Mounjaro, approved for treating type 2 diabetes, has the same boxed warning as Zepbound, which you can find on our dedicated Mounjaro page

What to do if you're experiencing Zepbound side effects

Found offers the benefit of having a weight care specialist to monitor your progress on any medication for weight loss, including Zepbound. Discussing your Zepbound side effects, even seemingly minor ones like passing bouts of nausea, can help track whether your side effects improve or worsen over time.

While taking Zepbound, watch for signs of diabetic retinopathy problems, such as changes in vision among those with type 2 diabetes. If you experience signs of low blood sugar, such as dizziness, weakness, shakiness, jitteriness, headache, anxiety/mood changes, rapid heartbeat, confusion, slurred speech, sweating, or lightheadedness, seek medical help immediately. (This is rare.)

If you use Zepbound and you're having more debilitating side effects, such as vomiting, hair loss, acid reflux, abdominal pain, or other gastrointestinal issues and stomach problems, speak to your provider as soon as possible. This doesn't mean you automatically need to switch to a different medication. However, you may need a change in dosage or a review of your medication schedule.

Switching to other medication

If the side effects of Zepbound are significant enough that you want to try different weight loss drugs, you have options with Found.

Found-affiliated providers prescribe treatment from a portfolio of weight loss medications—including some prescribed off-label—that can be combined in over 70 ways to personalize an obesity treatment plan that meets your needs. (The number of prescriptions available to you depends on your medical history, any other medications you’re taking, your preferences, and other factors.)

Keep in mind that all prescription drugs have potential side effects, but you may tolerate one medication better than another. That's part of the conversation with a Found-affiliated obesity-trained health care provider: understanding your experience with previous drugs and supplements to figure out what might work best for you—and what to do if you experience side effects.

Found also offers a virtual community for support, an app-based behavior change program, health coaching to help you with lifestyle changes that support your goals, such as physical activity and healthy eating if it’s appropriate.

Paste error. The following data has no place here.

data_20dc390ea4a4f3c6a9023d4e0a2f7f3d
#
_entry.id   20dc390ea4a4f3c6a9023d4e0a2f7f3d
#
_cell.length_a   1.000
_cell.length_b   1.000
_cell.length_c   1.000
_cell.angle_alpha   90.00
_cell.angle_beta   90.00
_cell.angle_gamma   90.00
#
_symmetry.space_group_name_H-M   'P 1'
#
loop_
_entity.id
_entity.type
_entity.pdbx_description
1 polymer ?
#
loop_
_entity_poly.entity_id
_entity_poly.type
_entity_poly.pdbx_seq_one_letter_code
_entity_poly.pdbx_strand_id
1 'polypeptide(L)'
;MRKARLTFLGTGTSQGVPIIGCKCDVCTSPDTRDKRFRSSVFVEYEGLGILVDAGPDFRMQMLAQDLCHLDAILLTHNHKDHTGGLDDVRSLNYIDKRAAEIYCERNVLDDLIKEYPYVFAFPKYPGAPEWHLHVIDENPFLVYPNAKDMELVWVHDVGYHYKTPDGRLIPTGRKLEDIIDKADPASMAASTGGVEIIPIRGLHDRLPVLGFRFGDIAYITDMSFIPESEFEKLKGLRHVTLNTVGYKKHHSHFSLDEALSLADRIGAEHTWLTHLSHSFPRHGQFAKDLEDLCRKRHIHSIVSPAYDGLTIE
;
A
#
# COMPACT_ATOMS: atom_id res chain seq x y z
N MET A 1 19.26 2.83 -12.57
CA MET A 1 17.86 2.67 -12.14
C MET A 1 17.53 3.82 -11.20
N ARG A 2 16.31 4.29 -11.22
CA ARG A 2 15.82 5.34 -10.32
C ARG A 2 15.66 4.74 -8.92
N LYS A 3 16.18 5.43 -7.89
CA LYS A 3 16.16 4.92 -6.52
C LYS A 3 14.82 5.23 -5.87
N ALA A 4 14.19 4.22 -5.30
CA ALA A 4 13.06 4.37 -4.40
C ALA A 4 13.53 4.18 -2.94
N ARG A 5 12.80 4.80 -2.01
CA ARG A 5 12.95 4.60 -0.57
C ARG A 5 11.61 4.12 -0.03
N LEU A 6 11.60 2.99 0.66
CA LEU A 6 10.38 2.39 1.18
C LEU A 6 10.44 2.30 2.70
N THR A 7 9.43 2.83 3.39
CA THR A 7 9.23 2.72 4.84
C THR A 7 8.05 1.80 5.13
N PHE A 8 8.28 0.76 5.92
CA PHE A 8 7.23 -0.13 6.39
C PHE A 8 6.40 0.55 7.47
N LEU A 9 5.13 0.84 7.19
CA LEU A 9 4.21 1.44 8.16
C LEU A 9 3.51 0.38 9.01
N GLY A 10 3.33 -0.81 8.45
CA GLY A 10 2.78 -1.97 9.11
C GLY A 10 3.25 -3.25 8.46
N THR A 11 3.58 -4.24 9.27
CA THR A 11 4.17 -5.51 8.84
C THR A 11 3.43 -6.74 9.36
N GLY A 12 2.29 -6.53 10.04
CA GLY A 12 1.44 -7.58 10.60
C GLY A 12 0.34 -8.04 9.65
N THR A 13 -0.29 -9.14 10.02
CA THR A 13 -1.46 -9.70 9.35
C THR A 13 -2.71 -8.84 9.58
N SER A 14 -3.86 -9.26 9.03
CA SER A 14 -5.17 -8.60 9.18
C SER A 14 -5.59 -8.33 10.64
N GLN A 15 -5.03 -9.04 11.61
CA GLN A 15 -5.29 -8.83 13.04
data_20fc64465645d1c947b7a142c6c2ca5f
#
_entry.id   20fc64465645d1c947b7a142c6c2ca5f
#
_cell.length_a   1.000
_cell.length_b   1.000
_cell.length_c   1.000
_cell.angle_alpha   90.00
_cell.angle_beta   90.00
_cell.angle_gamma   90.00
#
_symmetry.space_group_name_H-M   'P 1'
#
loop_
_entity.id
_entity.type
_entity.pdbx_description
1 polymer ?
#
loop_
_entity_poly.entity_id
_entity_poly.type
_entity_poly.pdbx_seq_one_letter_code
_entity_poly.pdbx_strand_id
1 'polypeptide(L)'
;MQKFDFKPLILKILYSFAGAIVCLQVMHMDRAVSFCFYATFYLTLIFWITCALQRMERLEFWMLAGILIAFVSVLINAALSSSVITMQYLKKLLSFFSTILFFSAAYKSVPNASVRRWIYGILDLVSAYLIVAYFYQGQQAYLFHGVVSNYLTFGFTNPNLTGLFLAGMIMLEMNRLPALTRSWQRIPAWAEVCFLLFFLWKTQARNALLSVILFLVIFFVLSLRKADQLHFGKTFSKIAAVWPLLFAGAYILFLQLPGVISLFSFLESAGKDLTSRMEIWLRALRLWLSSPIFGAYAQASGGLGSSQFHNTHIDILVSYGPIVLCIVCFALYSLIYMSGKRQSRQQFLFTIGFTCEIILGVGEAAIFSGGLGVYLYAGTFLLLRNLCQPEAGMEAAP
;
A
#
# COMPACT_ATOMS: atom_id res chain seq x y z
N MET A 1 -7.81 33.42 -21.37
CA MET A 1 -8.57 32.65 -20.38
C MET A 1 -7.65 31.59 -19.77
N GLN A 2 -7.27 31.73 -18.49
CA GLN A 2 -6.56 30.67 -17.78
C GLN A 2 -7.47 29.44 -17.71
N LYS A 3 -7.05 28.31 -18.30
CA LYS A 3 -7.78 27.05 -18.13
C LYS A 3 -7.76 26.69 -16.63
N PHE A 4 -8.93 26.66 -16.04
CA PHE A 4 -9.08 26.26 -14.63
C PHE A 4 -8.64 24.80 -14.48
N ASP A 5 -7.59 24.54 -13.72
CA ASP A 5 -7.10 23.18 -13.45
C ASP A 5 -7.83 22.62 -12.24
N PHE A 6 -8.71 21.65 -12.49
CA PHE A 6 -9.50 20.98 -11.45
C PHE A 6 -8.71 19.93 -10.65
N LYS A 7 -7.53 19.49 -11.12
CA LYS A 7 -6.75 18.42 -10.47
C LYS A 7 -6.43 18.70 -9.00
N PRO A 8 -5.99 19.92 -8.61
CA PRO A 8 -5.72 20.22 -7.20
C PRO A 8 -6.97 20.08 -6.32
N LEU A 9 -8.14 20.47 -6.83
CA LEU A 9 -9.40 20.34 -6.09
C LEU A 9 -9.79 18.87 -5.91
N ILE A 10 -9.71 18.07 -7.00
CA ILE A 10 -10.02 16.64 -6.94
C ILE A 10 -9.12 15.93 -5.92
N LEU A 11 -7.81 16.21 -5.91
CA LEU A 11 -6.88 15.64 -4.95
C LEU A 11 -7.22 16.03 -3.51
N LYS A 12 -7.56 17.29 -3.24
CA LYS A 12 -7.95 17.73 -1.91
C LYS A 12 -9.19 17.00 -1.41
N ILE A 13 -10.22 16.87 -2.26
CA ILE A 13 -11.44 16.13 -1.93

To determine if Zepbound or another medication is right for your weight-loss journey, Found's doctor-designed weight-loss program leverages MetabolicPrint™, a proprietary metabolic health assessment engine, and clinicians specializing in obesity medicine to find the right medication for you. 

About Found

To discover your MetabolicPrint and start your journey with Found, take our quiz. Found is among the largest medically supported weight care clinics in the country, having served more than 200,000 members to date.

GLP-1/ GIP

GLP-1 and tirzepatide prescriptions, filled through your local pharmacy, are now available as part of Found's weight-loss toolkit. While these medications can be effective for weight loss, they are not clinically appropriate for everyone. Eligibility for these drugs is based on a thorough evaluation of your medical history and lab work. If GLP-1s or tirzepatide are not appropriate for you, our providers will work with you to determine an effective medication for your health profile.

Published date:
February 6, 2024
Meet the author
Elizabeth Millard
Freelance health journalist

Sources

  • Office of the Commissioner. (2023, November 8). FDA approves new medication for chronic weight management. U.S. Food And Drug Administration. https://www.fda.gov/news-events/press-announcements/fda-approves-new-medication-chronic-weight-management#:~:text=Zepbound%20also%20contains%20warnings%20for,and%20suicidal%20behavior%20or%20thinking
  • FDA Approves Lilly’s ZepboundTM (tirzepatide) for Chronic Weight Management, a Powerful New Option for the Treatment of Obesity or Overweight with Weight-Related Medical Problems | Eli Lilly and Company. (n.d.). Eli Lilly and Company. https://investor.lilly.com/news-releases/news-release-details/fda-approves-lillys-zepboundtm-tirzepatide-chronic-weight
  • Dosing, How to Use & How to Inject | Zepbound (tirzepatide). (n.d.). https://www.zepbound.lilly.com/how-to-use?gclid=Cj0KCQiAh8OtBhCQARIsAIkWb6801ivaehziR0uwcjVtYEQ8t6Z7fiEQToVzUK_WMNVAsOyDm95jDNQaAlGZEALw_wcB
  • Mounjaro® (tirzepatide) | GIP and GLP-1 Receptor Agonist for T2D. (n.d.). https://www.mounjaro.com/